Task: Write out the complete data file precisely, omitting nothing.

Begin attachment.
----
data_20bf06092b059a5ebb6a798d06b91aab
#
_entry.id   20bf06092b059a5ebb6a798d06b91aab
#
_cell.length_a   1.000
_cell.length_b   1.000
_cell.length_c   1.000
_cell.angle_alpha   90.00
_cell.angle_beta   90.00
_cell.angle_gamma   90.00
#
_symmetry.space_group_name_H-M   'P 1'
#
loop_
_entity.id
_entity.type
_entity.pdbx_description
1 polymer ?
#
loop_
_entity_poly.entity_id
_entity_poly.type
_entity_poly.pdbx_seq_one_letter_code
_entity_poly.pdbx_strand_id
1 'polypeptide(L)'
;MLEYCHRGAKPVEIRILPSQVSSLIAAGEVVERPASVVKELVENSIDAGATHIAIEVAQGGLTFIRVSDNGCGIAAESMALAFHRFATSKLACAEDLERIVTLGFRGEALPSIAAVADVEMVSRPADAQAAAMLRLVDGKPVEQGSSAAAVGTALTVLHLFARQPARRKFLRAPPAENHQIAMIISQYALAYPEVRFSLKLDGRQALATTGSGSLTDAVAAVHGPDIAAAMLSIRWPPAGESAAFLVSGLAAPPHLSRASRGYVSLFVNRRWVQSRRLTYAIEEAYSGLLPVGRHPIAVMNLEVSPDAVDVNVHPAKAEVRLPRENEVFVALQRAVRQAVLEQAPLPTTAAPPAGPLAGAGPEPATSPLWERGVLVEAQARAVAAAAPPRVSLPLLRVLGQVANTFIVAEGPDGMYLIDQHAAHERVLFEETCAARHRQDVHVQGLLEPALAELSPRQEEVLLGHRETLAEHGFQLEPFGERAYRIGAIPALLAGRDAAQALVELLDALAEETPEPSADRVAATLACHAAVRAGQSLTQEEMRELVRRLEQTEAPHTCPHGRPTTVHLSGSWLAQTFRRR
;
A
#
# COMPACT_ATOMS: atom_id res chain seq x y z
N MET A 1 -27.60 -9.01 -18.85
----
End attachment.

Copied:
data_20bf06092b059a5ebb6a798d06b91aab
#
_entry.id   20bf06092b059a5ebb6a798d06b91aab
#
_cell.length_a   1.000
_cell.length_b   1.000
_cell.length_c   1.000
_cell.angle_alpha   90.00
_cell.angle_beta   90.00
_cell.angle_gamma   90.00
#
_symmetry.space_group_name_H-M   'P 1'
#
loop_
_entity.id
_entity.type
_entity.pdbx_description
1 polymer ?
#
loop_
_entity_poly.entity_id
_entity_poly.type
_entity_poly.pdbx_seq_one_letter_code
_entity_poly.pdbx_strand_id
1 'polypeptide(L)'
;MLEYCHRGAKPVEIRILPSQVSSLIAAGEVVERPASVVKELVENSIDAGATHIAIEVAQGGLTFIRVSDNGCGIAAESMALAFHRFATSKLACAEDLERIVTLGFRGEALPSIAAVADVEMVSRPADAQAAAMLRLVDGKPVEQGSSAAAVGTALTVLHLFARQPARRKFLRAPPAENHQIAMIISQYALAYPEVRFSLKLDGRQALATTGSGSLTDAVAAVHGPDIAAAMLSIRWPPAGESAAFLVSGLAAPPHLSRASRGYVSLFVNRRWVQSRRLTYAIEEAYSGLLPVGRHPIAVMNLEVSPDAVDVNVHPAKAEVRLPRENEVFVALQRAVRQAVLEQAPLPTTAAPPAGPLAGAGPEPATSPLWERGVLVEAQARAVAAAAPPRVSLPLLRVLGQVANTFIVAEGPDGMYLIDQHAAHERVLFEETCAARHRQDVHVQGLLEPALAELSPRQEEVLLGHRETLAEHGFQLEPFGERAYRIGAIPALLAGRDAAQALVELLDALAEETPEPSADRVAATLACHAAVRAGQSLTQEEMRELVRRLEQTEAPHTCPHGRPTTVHLSGSWLAQTFRRR
;
A
#
# COMPACT_ATOMS: atom_id res chain seq x y z
N MET A 1 -27.60 -9.01 -18.85